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House For Sale For $1? Don't Fall For It

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Written by Wayne Karl

Do yourself a favour, prospective homebuyer: next time you see a house for sale for $1 -- don't fall for it.

In fact, file such a story in the "too good to be true" file.

Indeed, one ambitious Toronto realtor garnered a flurry of media attention -- and, he hoped, offers -- earlier this week when he listed a property in the city's Dovercourt-Wallace Emerson-Junction area for sale at, yes, a buck.

Realtor Manjit Singh of HomeLife Superstars Real Estate Ltd., Brokerage, said the home was his own, and wanted to unload it quickly. He earlier had listed the three-bedroom, four-bath house for $899,000, but it didn't sell. This time, he was going to hold a one-day auction on Wednesday, May 18, with bidding starting at $1.

Brilliant marketing strategy? An act of desperation? A fix and flip gone wild? All of the above?

"It's just another way of garnering media attention," says Matthew Smith, sales rep with Bosley Real Estate. "It's working, isn't it? It's been done before and it'll happen again.

"It's not how I'd list a property. I like to list a little closer to market value. Bidding wars are common place with starter homes in the city and I often see listings go for more than $100,000 over asking. I've even heard that $200,000 over is the new $100,000 over."

For a home in this range, he adds, the current practice would be to list in the $600s with a hold-back date to receive offers and expect something in the $700s or $800s.

"A $1 listing will, of course, garner multiple offers, but so would $649,000 most likely," says Smith. "Pricing is difficult in today's market, but it's still based on what local comparable properties have sold for."

"I would be very leery of this new tactic," says Melissa Goodman, realtor with Homelife/Bayview Reality Inc. "I assume he wants to stand out as different, as opposed to listing it at $500,000 and getting hundreds of thousands over asking. As well, he will bring in more buyers if listing for $1.

For example, she says, if people search for homes for up to $600,000, this home will pop up, whereas the previous listing of $899,000 would not have.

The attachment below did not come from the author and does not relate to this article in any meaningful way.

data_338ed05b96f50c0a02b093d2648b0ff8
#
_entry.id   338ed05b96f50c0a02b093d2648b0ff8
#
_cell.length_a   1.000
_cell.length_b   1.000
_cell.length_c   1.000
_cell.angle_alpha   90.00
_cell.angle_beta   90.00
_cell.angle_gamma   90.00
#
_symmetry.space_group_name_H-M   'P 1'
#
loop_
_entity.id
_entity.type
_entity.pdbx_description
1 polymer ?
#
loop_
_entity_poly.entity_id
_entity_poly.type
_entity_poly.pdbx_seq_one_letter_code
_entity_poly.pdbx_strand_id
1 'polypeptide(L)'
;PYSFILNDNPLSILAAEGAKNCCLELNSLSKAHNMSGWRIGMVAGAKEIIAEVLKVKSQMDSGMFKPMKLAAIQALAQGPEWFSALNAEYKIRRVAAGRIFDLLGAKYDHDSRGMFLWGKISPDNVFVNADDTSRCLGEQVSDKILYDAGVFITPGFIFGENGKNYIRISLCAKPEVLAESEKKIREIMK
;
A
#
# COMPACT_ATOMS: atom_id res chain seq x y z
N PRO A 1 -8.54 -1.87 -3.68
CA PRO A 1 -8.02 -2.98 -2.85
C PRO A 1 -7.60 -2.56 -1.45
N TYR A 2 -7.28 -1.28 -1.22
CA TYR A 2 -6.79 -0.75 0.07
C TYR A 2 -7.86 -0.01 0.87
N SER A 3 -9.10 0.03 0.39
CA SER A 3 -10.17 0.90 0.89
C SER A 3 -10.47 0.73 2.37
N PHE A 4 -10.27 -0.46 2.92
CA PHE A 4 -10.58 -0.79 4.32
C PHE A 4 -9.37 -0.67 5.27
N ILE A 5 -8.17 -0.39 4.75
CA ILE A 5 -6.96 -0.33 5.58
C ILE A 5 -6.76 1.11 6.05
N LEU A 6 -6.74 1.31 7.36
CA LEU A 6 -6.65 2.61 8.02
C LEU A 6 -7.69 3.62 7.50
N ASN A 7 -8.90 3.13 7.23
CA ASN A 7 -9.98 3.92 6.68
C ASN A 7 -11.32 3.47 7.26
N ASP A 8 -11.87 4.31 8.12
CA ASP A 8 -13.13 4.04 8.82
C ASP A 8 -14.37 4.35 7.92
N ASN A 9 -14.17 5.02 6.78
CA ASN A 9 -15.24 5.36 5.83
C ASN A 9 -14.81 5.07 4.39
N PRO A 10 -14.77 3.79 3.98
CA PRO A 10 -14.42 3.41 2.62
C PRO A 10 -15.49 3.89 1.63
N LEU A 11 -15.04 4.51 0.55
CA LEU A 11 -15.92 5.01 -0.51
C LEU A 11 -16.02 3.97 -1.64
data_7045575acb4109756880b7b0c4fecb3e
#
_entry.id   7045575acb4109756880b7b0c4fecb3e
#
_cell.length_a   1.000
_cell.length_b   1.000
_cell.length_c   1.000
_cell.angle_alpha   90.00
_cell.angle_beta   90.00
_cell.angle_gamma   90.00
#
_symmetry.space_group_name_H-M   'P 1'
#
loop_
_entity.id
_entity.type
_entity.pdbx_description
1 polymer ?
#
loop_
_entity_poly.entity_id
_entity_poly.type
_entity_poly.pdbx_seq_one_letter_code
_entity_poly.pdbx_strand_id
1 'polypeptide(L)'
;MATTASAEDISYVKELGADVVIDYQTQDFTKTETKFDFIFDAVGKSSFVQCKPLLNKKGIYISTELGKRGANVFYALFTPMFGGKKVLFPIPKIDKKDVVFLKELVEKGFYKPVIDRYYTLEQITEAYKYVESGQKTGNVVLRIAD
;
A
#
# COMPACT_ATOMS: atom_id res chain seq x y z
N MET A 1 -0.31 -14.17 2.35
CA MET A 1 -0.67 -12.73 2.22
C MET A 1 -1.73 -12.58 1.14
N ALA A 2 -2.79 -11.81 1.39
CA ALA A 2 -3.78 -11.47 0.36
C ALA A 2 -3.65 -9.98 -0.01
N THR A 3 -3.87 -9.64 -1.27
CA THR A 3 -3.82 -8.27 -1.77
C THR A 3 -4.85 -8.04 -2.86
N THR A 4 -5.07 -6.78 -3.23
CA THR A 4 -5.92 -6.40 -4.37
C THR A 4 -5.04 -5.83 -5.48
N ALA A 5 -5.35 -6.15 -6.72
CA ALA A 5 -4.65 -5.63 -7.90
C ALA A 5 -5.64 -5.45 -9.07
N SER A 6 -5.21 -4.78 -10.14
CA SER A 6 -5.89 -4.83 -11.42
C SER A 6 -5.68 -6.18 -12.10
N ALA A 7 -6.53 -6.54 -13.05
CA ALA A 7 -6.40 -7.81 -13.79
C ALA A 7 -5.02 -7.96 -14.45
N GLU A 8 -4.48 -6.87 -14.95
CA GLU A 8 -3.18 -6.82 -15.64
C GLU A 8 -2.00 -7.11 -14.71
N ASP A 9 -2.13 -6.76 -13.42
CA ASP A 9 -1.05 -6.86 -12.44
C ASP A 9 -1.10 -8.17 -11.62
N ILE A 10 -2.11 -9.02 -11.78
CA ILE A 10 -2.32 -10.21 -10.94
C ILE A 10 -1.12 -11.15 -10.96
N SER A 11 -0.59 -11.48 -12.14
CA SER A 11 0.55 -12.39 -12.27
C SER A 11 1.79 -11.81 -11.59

"I would never, ever recommend to a client in this market to be part of an auction," says Goodman. "This is a different type of tactic to ensure he gets a bidding war."

Besides risking getting caught up in the emotion of a bidding war, there are very real reasons to not overpay for a home, says mortgage expert Alyssa Richard. Your lender may not finance you for any amount higher than the value it appraises the property at.

Oh, and that house for sale for $1? Singh says he received bids, er, offers, but none were to his liking.

He is now considering re-listing it for "around $700,000."

Tips to avoid bidding wars

  • Get a good buyer's agent who works in the area you are interested in.
  • Work closely with your agent and see houses the day they hit the market.
  • Never be in a panic in the last minute.
  • Try to make a pre-emptive or "bully" offer before the offer date set by the listing agent. This strategy works only if your agent knows the market value and you're prepared to offer above asking.
  • When working with an experienced buyer agent who knows the market value, go into the offers with a top price you're willing to pay.
  • Don't get carried away by the competition who might may not be as well informed with an experienced local agent.

Source: Matthew Smith

And, of course, consider buying a new home, where the price is the price, assuming inventory is available.

Post originally published on YPNextHome.ca

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